The Grammy Awards are fun to complain about. That's fair. If you watched the telecast Sunday night, you probably care about music. People who care about music tend to have strong opinions about what's good and what's not. Strong opinions often lead to disappointment, especially since the pop-music sphere is increasingly consensus-free.
Cataloging the Grammys' flubs has become easy sport, full of now-cliched landmarks: Christopher Cross wins everything in 1979; Jethro Tull wins the first hard-rock/metal award over Metallica in 1989; Steely Dan beats Radiohead, Beck and Eminem in 2001; Herbie Hancock's collection of Joni Mitchell covers tops Amy Winehouse and Kanye West for Album of the Year in 2008. It would be reasonable for any highly invested music fan to have given up long ago.
And yet. When an underground favorite wins a big award, the idea that we don't care goes right out the window. Think about Arcade Fire snagging the Album of the Year trophy in 2011, or Bon Iver winning Best New Artist last year. Both were celebrated as wins for indie culture. Which, if the knock on the Grammys as out of touch is to be believed, either spells bad news for the bands you cared about before their irrelevance was confirmed by the win or H-Y-P-O-C-R-I-S-Y.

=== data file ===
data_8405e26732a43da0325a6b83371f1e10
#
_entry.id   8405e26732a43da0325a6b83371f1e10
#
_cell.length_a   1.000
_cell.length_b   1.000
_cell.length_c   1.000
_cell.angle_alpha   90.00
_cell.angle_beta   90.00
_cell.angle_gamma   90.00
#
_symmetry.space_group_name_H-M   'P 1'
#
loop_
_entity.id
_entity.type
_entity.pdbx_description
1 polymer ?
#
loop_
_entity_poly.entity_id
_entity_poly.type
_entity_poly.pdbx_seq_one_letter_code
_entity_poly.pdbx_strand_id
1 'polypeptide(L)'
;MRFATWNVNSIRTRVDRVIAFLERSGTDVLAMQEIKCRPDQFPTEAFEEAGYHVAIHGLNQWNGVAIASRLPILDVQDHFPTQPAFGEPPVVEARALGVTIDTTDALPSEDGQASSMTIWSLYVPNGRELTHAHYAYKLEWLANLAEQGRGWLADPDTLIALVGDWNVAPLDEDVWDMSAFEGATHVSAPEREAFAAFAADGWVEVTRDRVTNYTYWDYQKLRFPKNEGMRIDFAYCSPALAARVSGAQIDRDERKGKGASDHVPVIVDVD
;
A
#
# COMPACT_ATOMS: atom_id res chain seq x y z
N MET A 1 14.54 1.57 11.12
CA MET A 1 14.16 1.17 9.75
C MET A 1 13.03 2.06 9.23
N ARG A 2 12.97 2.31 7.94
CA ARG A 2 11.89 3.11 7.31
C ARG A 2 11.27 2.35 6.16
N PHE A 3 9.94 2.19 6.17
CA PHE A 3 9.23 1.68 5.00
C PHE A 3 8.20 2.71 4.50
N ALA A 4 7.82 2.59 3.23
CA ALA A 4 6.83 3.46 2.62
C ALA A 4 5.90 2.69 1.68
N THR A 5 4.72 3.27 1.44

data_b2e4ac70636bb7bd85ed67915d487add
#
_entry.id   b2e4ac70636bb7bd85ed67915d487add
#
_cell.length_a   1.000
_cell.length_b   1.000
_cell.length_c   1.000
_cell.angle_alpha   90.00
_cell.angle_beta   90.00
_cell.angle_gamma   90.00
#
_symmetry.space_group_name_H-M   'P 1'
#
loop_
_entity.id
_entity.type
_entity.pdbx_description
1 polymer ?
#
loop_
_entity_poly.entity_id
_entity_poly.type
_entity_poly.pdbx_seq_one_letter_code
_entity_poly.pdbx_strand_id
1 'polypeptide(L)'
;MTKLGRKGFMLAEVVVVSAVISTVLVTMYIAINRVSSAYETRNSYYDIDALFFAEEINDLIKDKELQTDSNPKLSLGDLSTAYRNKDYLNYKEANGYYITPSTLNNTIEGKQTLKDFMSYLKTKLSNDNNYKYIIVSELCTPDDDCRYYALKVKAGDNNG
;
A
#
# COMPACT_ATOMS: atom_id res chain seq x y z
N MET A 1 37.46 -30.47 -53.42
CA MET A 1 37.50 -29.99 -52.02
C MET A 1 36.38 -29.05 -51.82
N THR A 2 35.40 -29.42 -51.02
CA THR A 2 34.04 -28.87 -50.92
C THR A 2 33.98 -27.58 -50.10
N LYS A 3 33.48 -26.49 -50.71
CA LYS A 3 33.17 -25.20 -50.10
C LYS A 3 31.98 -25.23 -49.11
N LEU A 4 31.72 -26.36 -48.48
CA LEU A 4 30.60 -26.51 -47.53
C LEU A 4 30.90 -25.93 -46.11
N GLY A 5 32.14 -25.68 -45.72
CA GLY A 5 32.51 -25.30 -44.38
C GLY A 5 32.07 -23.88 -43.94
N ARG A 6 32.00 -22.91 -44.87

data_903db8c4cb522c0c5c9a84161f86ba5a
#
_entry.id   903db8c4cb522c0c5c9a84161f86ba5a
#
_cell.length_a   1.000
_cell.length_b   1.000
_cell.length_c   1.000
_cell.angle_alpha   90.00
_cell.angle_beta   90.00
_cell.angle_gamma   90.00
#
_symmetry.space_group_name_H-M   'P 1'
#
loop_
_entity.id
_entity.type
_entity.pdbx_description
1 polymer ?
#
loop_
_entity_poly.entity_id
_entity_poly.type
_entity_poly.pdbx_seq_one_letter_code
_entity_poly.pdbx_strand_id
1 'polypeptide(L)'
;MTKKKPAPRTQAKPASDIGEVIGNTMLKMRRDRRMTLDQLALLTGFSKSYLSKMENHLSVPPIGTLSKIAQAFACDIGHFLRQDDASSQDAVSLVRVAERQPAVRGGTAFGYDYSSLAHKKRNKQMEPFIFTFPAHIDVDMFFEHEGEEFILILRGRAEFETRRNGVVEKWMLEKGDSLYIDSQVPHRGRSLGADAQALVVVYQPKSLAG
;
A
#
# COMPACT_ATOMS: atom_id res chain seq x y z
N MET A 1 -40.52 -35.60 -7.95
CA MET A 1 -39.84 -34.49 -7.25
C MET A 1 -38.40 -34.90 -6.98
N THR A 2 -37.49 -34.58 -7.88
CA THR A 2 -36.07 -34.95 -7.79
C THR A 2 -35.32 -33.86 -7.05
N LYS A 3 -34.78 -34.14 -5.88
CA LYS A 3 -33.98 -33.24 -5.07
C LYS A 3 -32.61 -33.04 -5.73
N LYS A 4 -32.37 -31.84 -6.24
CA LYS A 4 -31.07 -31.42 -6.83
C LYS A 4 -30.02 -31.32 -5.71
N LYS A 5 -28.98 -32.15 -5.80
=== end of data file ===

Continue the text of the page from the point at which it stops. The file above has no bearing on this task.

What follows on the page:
You can't have it both ways. Be honest. Search your soul. Do you care about the Grammy Awards? I've thought about this question a lot in the last few years, and for me the answer is a surprising yes. I feel disappointment when a big award goes to someone I don't like. A rush of elation when a song I love wins. I felt great about pretty much everything that happened in the R&B categories last night.
More than anything else, I care because the Grammys so obviously care. Because the members of the Academy know about the mistakes they've made and will — forever — try to fix them. They're going to make new ones along the way, but I'm going to keep watching, hoping they get a few things right, too. Will you?